study recently published in the journal Pediatrics has found - shocker - that breastfeeding saves lives and could save, theoretically, billions of dollars each year, according to a cost analysis.
They call the results "startling," but those of us who have had to buy formula, or are thankful we don't have to, are not surprised. One can alone of that stuff is not cheap. I think the philosophy of most of the nursing moms I know is, if you have 'em, use 'em. Nursing isn't always easy, but once you get the hang of it, it's cheap! Totally free! And so much more convenient than going to the store and buying caseload after caseload of formula.
I don't think, though, that that's going to change the mindset of the formula companies or hospitals/medical staff who practically shove the stuff down your throat when you have a baby. I've heard of so many women who are proverbially beaten over the head with the "Free Formula bag" they feel like it's a do-or-die situation. Or nurses who will feed bottles to the newborn even though the mother expressly said not to (or those who say "Formula is just as good as breastmilk." Hopefully they are rare!) With my third, they were concerned about his 'blood sugar,' but never told me his levels (or anything else), except "His sugars were borderline, so we gave him formula. That's what we do - we don't even ask."
One nurses' assistant while I was in the hospital said, "I don't believe that stuff about babies getting confused between the breast or bottle," and I thought, Well. I'll be sure and call you at 2 a.m. when my son decides he'd rather have formula than me." Try telling that to moms for whom it's been a serious problem and I'm sure they'll tell you otherwise.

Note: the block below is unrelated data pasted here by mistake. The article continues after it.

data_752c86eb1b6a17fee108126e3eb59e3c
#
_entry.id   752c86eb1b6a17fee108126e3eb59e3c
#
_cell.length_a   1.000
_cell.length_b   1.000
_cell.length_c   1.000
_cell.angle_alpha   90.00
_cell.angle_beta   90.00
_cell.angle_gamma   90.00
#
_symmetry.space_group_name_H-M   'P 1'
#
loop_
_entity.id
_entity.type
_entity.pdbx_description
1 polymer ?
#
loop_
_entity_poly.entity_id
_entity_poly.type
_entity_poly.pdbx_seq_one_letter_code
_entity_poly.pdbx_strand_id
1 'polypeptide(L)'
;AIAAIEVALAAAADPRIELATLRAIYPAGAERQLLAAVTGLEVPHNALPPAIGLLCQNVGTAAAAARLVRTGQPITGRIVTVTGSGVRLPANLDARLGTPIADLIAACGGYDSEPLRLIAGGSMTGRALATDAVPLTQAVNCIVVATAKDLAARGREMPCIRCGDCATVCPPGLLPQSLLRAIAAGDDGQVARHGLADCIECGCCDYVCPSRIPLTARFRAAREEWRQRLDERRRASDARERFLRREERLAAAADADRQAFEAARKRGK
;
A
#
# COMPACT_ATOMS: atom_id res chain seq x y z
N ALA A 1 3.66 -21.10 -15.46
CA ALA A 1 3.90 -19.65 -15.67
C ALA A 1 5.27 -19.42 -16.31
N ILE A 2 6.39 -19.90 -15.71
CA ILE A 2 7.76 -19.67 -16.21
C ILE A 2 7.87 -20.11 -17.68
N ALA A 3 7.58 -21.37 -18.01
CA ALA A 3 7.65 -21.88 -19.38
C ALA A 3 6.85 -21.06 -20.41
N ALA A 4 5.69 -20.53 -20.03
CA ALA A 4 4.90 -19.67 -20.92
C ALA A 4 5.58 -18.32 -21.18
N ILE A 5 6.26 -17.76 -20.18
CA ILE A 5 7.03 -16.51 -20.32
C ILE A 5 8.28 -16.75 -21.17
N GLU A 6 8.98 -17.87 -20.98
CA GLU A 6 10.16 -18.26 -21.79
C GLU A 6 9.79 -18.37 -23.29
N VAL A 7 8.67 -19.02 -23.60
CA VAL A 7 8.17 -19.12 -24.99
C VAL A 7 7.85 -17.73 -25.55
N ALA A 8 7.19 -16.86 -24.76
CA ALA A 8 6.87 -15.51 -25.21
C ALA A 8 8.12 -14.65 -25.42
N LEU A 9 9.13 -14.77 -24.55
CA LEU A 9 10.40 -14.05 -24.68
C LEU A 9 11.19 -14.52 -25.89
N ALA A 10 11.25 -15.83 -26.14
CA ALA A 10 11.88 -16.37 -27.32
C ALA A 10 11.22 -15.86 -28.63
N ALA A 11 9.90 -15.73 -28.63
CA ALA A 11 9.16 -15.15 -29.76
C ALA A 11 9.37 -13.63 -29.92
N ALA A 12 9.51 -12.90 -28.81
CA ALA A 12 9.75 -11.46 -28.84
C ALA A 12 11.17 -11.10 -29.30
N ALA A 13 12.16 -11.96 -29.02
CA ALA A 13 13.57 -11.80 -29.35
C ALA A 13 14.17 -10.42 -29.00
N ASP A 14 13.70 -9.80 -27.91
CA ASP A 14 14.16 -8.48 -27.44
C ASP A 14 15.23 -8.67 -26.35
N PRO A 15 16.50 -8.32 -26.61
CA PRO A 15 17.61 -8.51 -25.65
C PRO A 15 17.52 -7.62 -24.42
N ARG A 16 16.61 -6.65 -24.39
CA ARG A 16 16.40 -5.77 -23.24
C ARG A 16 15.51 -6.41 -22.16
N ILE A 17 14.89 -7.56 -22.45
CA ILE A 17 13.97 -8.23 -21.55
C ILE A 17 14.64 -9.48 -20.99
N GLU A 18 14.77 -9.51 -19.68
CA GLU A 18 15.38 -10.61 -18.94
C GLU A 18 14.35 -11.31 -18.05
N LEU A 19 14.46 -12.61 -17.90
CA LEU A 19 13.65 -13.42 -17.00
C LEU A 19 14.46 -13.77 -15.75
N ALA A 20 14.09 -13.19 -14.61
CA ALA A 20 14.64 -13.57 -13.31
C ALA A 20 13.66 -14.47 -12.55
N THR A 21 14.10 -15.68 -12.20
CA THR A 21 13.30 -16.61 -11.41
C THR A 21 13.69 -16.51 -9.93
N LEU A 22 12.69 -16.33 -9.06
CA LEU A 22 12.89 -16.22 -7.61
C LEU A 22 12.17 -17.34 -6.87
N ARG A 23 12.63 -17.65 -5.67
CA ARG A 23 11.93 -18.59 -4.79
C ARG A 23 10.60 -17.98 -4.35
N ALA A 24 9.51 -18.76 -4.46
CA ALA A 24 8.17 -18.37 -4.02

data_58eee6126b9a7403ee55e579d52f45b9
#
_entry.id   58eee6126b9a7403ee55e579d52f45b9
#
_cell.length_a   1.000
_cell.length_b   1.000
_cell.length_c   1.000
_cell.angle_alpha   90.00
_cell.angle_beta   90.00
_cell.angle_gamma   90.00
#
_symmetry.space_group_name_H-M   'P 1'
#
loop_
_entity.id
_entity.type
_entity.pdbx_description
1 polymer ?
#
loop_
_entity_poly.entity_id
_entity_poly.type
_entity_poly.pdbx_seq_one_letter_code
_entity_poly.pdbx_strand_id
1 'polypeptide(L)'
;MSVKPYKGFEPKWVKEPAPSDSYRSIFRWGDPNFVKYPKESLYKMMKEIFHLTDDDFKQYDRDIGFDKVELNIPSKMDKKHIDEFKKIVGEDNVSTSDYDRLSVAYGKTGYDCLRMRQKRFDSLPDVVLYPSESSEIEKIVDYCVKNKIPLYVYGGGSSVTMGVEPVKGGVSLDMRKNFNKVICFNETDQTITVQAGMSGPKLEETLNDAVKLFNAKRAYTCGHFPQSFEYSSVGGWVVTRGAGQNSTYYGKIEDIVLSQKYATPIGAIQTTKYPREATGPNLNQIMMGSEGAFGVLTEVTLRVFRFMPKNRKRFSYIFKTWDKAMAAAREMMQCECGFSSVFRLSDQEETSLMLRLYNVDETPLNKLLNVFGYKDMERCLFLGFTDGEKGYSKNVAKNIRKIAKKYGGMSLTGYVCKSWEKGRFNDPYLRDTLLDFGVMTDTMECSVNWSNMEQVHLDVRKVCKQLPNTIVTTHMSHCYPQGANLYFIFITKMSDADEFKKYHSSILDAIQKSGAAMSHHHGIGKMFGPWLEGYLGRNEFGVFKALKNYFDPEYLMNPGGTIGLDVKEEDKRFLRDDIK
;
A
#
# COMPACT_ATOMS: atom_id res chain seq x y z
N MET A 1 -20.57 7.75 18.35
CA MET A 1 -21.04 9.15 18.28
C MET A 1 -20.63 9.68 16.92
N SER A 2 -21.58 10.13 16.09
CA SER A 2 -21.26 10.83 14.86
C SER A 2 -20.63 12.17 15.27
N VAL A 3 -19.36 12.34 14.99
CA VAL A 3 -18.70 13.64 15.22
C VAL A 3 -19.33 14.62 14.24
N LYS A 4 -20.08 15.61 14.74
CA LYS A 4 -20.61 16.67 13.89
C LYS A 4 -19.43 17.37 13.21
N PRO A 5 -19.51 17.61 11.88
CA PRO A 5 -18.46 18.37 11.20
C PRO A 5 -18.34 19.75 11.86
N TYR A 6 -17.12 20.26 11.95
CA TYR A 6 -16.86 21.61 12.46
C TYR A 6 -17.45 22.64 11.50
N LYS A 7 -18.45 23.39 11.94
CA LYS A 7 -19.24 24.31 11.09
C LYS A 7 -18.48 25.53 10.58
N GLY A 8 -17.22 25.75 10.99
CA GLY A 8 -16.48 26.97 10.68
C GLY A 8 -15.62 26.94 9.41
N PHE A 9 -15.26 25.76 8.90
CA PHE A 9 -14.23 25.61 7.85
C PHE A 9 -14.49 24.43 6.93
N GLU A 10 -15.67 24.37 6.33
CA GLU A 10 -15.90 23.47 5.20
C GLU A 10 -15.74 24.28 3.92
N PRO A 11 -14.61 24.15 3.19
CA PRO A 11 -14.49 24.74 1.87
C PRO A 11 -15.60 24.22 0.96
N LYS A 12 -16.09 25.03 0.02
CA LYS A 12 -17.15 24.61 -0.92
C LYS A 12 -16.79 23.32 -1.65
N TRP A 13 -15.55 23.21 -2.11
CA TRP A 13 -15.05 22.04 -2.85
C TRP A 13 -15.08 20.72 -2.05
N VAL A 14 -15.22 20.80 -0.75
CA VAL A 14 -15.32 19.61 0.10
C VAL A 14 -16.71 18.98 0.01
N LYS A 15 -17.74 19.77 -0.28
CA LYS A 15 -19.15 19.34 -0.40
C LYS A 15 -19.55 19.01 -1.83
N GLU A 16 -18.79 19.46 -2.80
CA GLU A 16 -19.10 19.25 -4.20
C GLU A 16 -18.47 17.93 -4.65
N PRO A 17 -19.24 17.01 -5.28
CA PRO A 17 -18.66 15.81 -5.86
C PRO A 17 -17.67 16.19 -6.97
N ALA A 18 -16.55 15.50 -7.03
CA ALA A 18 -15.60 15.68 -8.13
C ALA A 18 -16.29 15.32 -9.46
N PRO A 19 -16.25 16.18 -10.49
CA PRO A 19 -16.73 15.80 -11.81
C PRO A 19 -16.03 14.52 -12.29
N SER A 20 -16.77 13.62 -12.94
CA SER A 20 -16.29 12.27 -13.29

Anyway, I digress.
I find the timing of this study interesting, to say the least. National healthcare legislation has just been passed, and I'm sure the government is all about saving money. I know WIC encourages breastfeeding, because it's healthy, of course, but yes - it saves them money - but I wonder how many mothers in the program are nursing. I'm not sure if WIC already does, but I would love to see some initiatives by this group to get more moms to nurse because of those very obvious benefits. That much saved on formula could mean that money goes to another family (or families) in the program who also need it.
Think about it - in the WIC program, I wonder how much money the government is paying for formula alone. It's just an observation - I'm not judging anyone for being on WIC - just wondering out loud how much it probably costs. I bet that's startling.
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